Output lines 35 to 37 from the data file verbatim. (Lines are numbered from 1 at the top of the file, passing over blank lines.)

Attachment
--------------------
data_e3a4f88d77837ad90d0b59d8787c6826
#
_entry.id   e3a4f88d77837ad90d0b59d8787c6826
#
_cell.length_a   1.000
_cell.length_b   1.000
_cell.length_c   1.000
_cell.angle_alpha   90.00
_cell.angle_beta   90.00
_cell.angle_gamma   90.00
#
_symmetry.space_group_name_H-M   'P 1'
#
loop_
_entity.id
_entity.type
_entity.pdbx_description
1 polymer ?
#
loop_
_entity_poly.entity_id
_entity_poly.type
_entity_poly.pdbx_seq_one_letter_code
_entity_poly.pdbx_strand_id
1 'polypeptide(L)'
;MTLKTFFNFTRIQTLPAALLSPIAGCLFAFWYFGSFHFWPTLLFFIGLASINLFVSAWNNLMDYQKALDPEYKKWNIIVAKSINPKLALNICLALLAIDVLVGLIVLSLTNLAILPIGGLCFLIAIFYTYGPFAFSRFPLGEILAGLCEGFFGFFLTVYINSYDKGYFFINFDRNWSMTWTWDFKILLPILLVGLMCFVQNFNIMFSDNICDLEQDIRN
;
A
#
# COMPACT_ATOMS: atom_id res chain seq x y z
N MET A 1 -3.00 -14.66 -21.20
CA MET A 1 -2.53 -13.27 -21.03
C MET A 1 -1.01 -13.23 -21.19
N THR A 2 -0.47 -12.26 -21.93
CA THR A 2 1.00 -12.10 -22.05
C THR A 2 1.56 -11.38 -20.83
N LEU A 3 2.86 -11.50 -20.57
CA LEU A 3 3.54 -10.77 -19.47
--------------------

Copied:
CA THR A 2 1.00 -12.10 -22.05
C THR A 2 1.56 -11.38 -20.83
N LEU A 3 2.86 -11.50 -20.57